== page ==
The cybersecurity skills shortage is hampering Internet of Things development, according to new research from Experis, which examines how the growth of IoT is impacting the cyber security jobs market. The emergence of IoT as an asset that needs to secured is driving employers to think differently about their business and workforce strategies.

In today’s world of work, companies must plan for unpredictability and need to be built for change. With technological disruption and geopolitical uncertainty continuing at pace, we can be certain that further change lies ahead.

Companies need to adapt, so they can keep businesses running smoothly with one hand, while preparing for a different and uncertain future with the other. Industry Insiders delves into the latest trends that are forcing employers to think differently about their business and workforce strategies.

The new opportunities that business leaders can harness in order to secure the future success of their organisation, and the challenges that must be addressed along the way have a number of effects on UK business.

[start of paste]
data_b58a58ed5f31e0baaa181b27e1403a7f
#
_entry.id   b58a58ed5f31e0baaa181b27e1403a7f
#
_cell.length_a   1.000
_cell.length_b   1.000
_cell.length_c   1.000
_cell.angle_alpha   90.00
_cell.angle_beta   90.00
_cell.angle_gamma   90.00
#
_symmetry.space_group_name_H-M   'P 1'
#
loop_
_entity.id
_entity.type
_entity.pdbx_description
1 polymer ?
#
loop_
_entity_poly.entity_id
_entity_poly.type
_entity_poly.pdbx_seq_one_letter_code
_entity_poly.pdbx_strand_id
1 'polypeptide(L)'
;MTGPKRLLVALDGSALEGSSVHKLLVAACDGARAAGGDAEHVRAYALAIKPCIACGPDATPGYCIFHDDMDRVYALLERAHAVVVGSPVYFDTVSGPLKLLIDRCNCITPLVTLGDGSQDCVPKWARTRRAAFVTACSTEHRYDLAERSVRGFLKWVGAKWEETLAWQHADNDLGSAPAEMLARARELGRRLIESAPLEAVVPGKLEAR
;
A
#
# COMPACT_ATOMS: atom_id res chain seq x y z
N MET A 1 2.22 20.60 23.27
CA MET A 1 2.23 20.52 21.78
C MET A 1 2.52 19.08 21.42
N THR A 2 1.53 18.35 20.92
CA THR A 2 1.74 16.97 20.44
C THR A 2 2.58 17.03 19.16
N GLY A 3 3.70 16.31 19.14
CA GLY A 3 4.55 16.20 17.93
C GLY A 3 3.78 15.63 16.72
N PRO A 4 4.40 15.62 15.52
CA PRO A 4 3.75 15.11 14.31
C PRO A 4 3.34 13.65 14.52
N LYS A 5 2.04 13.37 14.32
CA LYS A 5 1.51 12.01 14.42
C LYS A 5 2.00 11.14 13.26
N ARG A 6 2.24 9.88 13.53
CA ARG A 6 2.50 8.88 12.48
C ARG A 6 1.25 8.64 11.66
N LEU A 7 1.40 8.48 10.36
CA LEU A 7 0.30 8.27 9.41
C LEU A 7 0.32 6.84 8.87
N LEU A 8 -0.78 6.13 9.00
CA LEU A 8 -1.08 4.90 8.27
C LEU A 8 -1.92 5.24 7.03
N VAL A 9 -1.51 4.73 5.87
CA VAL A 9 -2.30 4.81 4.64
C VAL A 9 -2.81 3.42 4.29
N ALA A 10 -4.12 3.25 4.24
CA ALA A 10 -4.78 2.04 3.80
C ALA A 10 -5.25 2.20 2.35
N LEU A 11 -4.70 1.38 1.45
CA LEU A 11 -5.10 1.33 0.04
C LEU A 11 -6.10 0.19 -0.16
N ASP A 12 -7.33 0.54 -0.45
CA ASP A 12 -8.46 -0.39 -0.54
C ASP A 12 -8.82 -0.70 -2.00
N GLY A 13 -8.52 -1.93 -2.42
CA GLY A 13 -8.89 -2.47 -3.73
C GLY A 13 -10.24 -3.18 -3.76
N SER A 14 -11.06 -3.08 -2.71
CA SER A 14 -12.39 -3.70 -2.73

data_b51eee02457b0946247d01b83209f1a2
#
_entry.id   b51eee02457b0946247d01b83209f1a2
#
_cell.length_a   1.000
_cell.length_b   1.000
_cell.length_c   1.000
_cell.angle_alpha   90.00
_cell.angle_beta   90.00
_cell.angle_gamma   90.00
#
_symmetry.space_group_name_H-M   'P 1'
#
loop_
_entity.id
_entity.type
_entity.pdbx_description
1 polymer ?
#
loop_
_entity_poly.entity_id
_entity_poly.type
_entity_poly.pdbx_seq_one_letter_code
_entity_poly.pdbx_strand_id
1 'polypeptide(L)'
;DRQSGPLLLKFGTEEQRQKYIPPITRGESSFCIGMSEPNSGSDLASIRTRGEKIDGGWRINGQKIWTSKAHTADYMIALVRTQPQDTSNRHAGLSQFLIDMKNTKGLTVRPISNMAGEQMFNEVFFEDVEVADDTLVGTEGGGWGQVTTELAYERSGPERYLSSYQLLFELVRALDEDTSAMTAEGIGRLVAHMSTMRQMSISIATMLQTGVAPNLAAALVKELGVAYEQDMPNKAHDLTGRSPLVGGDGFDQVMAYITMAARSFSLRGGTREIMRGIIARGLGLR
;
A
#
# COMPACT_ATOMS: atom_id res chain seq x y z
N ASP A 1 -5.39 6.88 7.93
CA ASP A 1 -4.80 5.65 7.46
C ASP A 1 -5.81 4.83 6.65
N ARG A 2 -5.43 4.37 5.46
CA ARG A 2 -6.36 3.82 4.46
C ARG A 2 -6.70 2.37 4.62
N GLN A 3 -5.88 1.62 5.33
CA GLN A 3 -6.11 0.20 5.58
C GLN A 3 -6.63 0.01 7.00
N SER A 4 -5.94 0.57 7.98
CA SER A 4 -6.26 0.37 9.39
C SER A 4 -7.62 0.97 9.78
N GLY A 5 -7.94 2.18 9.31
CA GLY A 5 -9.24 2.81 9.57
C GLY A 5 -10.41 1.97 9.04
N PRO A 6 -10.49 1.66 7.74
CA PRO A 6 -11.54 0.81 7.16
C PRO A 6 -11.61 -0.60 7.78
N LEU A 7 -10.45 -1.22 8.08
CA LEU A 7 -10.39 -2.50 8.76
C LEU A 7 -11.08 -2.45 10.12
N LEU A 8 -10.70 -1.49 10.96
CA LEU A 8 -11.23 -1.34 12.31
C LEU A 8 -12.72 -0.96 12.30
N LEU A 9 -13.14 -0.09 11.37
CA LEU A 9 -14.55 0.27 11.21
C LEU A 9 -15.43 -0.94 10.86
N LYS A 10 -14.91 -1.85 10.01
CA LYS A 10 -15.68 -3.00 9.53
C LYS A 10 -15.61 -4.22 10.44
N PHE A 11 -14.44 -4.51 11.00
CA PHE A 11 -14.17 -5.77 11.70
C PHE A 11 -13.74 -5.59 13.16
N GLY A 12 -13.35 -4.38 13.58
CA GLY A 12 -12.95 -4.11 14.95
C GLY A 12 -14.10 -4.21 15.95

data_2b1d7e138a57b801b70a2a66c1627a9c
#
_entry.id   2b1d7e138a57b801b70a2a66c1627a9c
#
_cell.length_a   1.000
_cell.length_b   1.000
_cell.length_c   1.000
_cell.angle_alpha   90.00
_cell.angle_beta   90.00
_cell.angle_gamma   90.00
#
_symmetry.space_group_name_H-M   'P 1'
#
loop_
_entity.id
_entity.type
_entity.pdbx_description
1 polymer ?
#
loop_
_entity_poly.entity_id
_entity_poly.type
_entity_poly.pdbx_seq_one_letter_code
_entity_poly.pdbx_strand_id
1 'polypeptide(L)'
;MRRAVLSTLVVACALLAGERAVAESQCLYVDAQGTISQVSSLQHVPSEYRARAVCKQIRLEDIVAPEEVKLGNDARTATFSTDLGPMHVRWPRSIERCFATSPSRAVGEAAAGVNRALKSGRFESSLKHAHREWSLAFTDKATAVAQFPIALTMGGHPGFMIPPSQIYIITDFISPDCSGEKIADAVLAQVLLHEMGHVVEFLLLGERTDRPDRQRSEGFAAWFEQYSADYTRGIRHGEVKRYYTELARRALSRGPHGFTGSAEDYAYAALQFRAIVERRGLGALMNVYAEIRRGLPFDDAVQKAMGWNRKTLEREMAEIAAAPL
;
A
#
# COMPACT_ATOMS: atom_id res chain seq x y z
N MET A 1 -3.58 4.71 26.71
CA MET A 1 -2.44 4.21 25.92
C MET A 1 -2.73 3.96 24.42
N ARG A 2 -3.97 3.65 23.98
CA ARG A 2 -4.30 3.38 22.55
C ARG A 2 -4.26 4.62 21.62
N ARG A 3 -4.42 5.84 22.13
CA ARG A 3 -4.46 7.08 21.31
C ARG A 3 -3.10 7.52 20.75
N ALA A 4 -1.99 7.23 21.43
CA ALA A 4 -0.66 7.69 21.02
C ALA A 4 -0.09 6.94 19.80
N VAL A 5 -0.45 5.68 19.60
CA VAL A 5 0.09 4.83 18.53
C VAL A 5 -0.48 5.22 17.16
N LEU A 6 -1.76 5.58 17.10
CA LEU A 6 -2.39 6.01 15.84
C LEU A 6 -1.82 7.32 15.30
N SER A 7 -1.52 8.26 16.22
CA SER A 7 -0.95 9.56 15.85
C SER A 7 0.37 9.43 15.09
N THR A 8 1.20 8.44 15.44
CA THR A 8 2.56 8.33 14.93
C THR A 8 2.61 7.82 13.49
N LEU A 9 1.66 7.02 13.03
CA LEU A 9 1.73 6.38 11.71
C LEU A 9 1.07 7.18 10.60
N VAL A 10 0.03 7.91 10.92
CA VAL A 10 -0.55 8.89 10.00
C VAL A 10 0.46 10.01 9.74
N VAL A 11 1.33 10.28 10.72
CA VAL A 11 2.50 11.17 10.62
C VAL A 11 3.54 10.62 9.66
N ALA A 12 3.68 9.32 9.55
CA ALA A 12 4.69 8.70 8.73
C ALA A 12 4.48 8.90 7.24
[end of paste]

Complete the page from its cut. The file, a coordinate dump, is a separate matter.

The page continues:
• UK businesses are struggling to find the right blend of security skills to harness the power of the Internet of Things, and the cyber security jobs market is feeling the strain of increased demand.
  • Roles in cyber security have increased by 16.6% from the previous quarter, while the IoT jobs market rose by 48.8% during the same period.
  • Businesses are having to be creative and take a blended approach to their talent acquisition strategies – getting fast access to the skills they need right now, while taking a longer-term view to enable strategic development.

This Experis Industry Insiders report shows that there were 13,214 cyber security roles advertised in Q4 2018, up 10% year-on-year and 16.6% from the previous quarter. Average cyber security salaries dipped 2% year-on-year to £58,557 (a surprising figure, perhaps), while contractor day rates soared by 19.6% during the same period, to £505.

So, the report reveals that while demand for cyber security professionals continues to rise, businesses are prioritising short terms fixes via contractors, over long-term solutions to their talent needs.

An analysis of job titles reveals that it is front line workers who are most in demand. In cyber security, there are more open vacancies for security engineers, consultants, architects and analysts than any other position. For IoT-related postings, software engineers, technical architects, managers and testers are most sought after. This highlights how much emphasis is being put on actually being able to build and analyse, in both areas of technology.

Source: Cyber Security Intelligence